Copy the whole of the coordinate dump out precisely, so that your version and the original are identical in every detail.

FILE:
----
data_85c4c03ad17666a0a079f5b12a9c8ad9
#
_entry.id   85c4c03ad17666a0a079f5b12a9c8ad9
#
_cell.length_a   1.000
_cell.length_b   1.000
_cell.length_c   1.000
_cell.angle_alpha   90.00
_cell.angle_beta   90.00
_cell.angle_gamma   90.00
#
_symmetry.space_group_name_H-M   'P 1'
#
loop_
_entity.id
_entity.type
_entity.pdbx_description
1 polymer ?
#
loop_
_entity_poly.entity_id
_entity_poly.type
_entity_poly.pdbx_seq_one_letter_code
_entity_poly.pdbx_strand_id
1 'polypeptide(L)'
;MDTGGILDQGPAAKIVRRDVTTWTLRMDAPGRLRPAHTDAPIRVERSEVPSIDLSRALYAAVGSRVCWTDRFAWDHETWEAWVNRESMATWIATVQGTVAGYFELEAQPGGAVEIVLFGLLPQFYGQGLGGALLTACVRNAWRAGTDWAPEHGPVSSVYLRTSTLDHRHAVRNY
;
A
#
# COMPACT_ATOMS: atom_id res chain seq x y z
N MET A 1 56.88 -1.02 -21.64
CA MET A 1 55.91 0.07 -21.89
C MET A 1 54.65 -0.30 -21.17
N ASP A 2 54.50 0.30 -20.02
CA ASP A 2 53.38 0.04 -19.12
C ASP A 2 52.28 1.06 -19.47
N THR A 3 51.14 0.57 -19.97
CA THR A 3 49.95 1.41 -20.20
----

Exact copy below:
data_85c4c03ad17666a0a079f5b12a9c8ad9
#
_entry.id   85c4c03ad17666a0a079f5b12a9c8ad9
#
_cell.length_a   1.000
_cell.length_b   1.000
_cell.length_c   1.000
_cell.angle_alpha   90.00
_cell.angle_beta   90.00
_cell.angle_gamma   90.00
#
_symmetry.space_group_name_H-M   'P 1'
#
loop_
_entity.id
_entity.type
_entity.pdbx_description
1 polymer ?
#
loop_
_entity_poly.entity_id
_entity_poly.type
_entity_poly.pdbx_seq_one_letter_code
_entity_poly.pdbx_strand_id
1 'polypeptide(L)'
;MDTGGILDQGPAAKIVRRDVTTWTLRMDAPGRLRPAHTDAPIRVERSEVPSIDLSRALYAAVGSRVCWTDRFAWDHETWEAWVNRESMATWIATVQGTVAGYFELEAQPGGAVEIVLFGLLPQFYGQGLGGALLTACVRNAWRAGTDWAPEHGPVSSVYLRTSTLDHRHAVRNY
;
A
#
# COMPACT_ATOMS: atom_id res chain seq x y z
N MET A 1 56.88 -1.02 -21.64
CA MET A 1 55.91 0.07 -21.89
C MET A 1 54.65 -0.30 -21.17
N ASP A 2 54.50 0.30 -20.02
CA ASP A 2 53.38 0.04 -19.12
C ASP A 2 52.28 1.06 -19.47
N THR A 3 51.14 0.57 -19.97
CA THR A 3 49.95 1.41 -20.20